Paddington Area Guide
HISTORY, LOCATION, ARCHITECTURE, EDUCATION & MORE
Paddington is an area within the City of Westminster, in central London. Formerly a metropolitan borough, it was integrated with Westminster and Greater London in 1965. Three important landmarks of the district are Paddington station, designed by the celebrated engineer Isambard Kingdom Brunel and opened in 1847; St Mary's Hospital; and Paddington Green Police Station. A major project called Paddington Waterside was to regenerate the former railway and canal land between 1998 and 2018 and the area is seeing many new developments, including Balmoral Apartments and the more recent phases of Merchant Square.
In the 19th century the part of the parish most sandwiched between Edgware Road and Westbourne Terrace, Gloucester Terrace and Craven Hill, bounded to the south by Bayswater Road, was known as Tyburnia. The district formed the centrepiece of an 1824 masterplan by Samuel Pepys Cockerell to redevelop the Tyburn Estate (historic lands of the Bishop of London) into a residential area to rival Belgravia. The area was laid out in the mid-1800s when grand squares and cream-stuccoed terraces started to fill the acres between Paddington station and Hyde Park
Paddington Basin & Grand Union Canal
Commercial traffic on the Grand Junction Canal (which became the Grand Union Canal in 1929) dwindled because of railway competition in the late-19th and early-20th centuries, and freight then moved from rail to road after World War II, leading to the abandonment of the goods yards in the early 1980s. The land lay derelict until the Paddington Waterside Partnership was established in 1998 to co-ordinate the regeneration of the area between the Westway, Praed Street and Westbourne Terrace.
Paddington station is the terminus for commuter services to the west of London (e.g. from/to Slough, Maidenhead, Reading, Swindon) and mainline services to Oxford, South-West England (including Bristol, Bath, Taunton, Exeter, Plymouth and Cornwall) and South Wales (including Cardiff, Bridgend and Swansea). The Heathrow Express serves Heathrow Airport. In the station are statues of its designer, Isambard Kingdom Brunel, and the children's fiction character Paddington Bear.
St Mary's Hospital in Praed Street is the site of several notable medical accomplishments. In 1874, C. R. Alder Wright synthesised heroin (diacetylmorphine). Also there, in 1928, Sir Alexander Fleming first isolated penicillin, earning the award of a Nobel Prize.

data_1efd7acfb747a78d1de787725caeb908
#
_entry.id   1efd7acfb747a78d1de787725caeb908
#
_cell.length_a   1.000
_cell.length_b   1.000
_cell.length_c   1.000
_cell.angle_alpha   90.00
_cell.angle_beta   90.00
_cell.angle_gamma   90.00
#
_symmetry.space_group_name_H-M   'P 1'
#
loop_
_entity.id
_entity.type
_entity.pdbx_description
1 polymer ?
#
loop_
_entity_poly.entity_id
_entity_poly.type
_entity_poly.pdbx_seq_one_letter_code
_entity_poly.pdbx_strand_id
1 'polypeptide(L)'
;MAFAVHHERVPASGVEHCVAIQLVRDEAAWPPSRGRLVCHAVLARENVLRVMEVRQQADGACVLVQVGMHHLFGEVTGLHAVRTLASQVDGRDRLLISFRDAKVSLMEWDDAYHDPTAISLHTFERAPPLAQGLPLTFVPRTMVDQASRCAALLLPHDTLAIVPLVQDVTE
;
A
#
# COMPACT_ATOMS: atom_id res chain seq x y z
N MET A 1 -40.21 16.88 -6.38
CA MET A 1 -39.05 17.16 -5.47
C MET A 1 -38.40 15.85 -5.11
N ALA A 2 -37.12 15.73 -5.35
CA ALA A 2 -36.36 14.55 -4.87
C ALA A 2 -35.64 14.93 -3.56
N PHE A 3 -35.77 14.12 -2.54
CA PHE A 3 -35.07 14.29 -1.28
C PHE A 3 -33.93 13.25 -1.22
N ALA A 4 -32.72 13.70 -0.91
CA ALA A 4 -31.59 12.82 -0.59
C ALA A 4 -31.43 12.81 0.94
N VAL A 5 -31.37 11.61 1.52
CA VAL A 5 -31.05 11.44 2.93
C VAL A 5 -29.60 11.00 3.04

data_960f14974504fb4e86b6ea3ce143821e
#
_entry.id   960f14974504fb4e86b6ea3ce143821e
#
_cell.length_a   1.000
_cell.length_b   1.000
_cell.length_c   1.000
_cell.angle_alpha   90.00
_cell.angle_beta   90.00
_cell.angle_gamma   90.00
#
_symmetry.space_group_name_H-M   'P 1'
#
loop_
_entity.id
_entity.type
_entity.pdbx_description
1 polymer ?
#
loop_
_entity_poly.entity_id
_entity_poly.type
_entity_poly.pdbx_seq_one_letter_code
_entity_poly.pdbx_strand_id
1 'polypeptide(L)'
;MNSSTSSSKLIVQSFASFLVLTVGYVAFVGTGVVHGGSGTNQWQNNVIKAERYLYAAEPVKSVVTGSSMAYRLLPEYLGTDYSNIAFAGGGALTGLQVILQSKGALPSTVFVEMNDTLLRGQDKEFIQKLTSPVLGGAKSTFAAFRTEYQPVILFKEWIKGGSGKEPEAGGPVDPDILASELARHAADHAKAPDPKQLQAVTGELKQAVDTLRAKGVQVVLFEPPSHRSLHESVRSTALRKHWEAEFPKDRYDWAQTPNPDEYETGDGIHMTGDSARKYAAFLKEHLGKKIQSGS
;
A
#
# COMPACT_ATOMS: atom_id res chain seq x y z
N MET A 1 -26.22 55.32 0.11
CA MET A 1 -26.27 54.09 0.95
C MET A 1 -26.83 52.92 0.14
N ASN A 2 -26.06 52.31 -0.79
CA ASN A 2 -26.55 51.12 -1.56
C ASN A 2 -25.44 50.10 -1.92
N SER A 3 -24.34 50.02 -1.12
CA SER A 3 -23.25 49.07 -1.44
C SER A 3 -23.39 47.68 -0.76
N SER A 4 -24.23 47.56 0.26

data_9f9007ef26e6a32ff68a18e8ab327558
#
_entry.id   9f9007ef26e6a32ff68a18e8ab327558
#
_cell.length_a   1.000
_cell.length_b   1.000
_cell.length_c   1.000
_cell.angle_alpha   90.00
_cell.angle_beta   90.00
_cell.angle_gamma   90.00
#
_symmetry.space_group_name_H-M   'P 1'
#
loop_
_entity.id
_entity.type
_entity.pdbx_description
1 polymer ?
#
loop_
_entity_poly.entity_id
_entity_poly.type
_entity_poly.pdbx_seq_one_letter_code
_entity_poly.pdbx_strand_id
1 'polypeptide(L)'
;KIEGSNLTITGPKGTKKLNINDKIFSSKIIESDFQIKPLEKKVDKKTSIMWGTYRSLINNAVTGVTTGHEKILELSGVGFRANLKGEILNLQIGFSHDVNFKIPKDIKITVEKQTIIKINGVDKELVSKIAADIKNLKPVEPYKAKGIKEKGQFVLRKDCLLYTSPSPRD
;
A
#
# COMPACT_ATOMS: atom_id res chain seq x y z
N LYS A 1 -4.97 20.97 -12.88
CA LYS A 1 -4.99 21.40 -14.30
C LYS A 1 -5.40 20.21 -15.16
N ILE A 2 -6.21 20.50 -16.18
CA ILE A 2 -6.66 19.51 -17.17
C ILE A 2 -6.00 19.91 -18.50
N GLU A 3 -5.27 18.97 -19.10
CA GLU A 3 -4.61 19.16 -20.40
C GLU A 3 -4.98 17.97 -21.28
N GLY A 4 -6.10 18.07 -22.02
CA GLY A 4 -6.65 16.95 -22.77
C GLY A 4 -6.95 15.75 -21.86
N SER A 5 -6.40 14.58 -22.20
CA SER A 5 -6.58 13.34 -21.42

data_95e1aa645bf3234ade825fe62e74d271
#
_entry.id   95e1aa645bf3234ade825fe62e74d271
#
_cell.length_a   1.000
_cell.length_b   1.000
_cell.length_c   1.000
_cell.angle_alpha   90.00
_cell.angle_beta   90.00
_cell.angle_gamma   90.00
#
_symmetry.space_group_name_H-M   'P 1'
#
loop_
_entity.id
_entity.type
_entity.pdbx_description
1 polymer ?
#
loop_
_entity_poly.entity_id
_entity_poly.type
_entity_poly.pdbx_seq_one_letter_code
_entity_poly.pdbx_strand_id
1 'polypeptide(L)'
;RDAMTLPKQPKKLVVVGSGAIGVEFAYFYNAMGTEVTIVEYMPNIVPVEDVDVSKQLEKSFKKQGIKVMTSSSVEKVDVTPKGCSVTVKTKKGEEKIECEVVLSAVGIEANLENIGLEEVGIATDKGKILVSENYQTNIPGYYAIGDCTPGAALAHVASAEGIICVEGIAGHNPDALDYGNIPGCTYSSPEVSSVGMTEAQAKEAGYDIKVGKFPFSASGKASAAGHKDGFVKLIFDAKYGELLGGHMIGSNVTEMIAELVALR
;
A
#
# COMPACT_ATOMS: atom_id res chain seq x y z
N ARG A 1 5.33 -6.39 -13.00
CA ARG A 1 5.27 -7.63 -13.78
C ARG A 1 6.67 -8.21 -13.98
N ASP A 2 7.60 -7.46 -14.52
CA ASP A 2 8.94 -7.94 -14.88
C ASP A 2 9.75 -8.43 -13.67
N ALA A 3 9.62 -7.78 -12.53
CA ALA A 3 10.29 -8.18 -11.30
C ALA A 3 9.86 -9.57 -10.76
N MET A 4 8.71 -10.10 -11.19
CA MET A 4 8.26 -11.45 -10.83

British painter Lucian Freud had his studio in Paddington, first at Delamere Terrace from 1943 to 1962, and then at 124 Clarendon Crescent from 1962 to 1977.
In the first story, Paddington is found at Paddington railway station in London by the Brown family, sitting on his suitcase (bearing the label "Wanted on Voyage") with a note attached to his coat that reads "Please look after this bear. Thank you." Bond has said that his memories of newsreels showing trainloads of child evacuees leaving London during World War II, with labels around their necks and their possessions in small suitcases, prompted him to do the same for Paddington. Bond originally wanted Paddington to have "travelled all the way from darkest Africa", but his agent advised him that there were no bears in darkest Africa and thus it was amended to darkest Peru, home of the spectacled bear. As of June 2016, Paddington Bear and its copyright and trademark across the world are now owned by Vivendi's Studiocanal. Bond, however, still owns the publishing rights to his series.
Padddington continues to grow and is attracting more and more people to the area with it is eclectic mix of live/work developments. Sheldon Square, Balmoral Apartments & the more recent Merchant Square buildings are amongst the most popular. The Grand Union Canal adds some tranquillity to the area and softens yet reflects the new shiny fronted buildings that face on it. Transport links and the coming Crossrail continue to push the area forward.
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